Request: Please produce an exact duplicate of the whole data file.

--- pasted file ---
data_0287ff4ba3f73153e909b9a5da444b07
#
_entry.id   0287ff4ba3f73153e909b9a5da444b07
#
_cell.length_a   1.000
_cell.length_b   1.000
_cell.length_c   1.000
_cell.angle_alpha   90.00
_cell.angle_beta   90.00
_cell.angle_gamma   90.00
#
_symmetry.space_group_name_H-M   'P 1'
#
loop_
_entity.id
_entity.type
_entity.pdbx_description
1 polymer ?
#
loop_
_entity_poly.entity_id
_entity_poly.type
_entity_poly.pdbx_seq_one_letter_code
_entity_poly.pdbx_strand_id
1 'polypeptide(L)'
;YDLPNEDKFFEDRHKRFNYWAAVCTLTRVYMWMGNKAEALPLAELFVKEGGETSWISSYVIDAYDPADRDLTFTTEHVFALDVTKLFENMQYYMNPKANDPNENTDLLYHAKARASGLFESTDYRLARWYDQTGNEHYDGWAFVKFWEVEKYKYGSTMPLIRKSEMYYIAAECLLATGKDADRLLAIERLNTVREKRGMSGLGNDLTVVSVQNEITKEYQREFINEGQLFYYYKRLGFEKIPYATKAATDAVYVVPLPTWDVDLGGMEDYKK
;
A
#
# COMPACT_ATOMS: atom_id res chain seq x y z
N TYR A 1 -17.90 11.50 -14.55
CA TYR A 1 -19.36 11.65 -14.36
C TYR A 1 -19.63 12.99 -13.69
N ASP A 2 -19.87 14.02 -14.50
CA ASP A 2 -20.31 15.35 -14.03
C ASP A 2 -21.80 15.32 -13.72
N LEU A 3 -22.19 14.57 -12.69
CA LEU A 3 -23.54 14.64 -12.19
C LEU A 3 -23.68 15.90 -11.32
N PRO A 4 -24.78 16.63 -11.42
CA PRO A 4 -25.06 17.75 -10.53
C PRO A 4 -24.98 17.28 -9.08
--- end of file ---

data_0287ff4ba3f73153e909b9a5da444b07
#
_entry.id   0287ff4ba3f73153e909b9a5da444b07
#
_cell.length_a   1.000
_cell.length_b   1.000
_cell.length_c   1.000
_cell.angle_alpha   90.00
_cell.angle_beta   90.00
_cell.angle_gamma   90.00
#
_symmetry.space_group_name_H-M   'P 1'
#
loop_
_entity.id
_entity.type
_entity.pdbx_description
1 polymer ?
#
loop_
_entity_poly.entity_id
_entity_poly.type
_entity_poly.pdbx_seq_one_letter_code
_entity_poly.pdbx_strand_id
1 'polypeptide(L)'
;YDLPNEDKFFEDRHKRFNYWAAVCTLTRVYMWMGNKAEALPLAELFVKEGGETSWISSYVIDAYDPADRDLTFTTEHVFALDVTKLFENMQYYMNPKANDPNENTDLLYHAKARASGLFESTDYRLARWYDQTGNEHYDGWAFVKFWEVEKYKYGSTMPLIRKSEMYYIAAECLLATGKDADRLLAIERLNTVREKRGMSGLGNDLTVVSVQNEITKEYQREFINEGQLFYYYKRLGFEKIPYATKAATDAVYVVPLPTWDVDLGGMEDYKK
;
A
#
# COMPACT_ATOMS: atom_id res chain seq x y z
N TYR A 1 -17.90 11.50 -14.55
CA TYR A 1 -19.36 11.65 -14.36
C TYR A 1 -19.63 12.99 -13.69
N ASP A 2 -19.87 14.02 -14.50
CA ASP A 2 -20.31 15.35 -14.03
C ASP A 2 -21.80 15.32 -13.72
N LEU A 3 -22.19 14.57 -12.69
CA LEU A 3 -23.54 14.64 -12.19
C LEU A 3 -23.68 15.90 -11.32
N PRO A 4 -24.78 16.63 -11.42
CA PRO A 4 -25.06 17.75 -10.53
C PRO A 4 -24.98 17.28 -9.08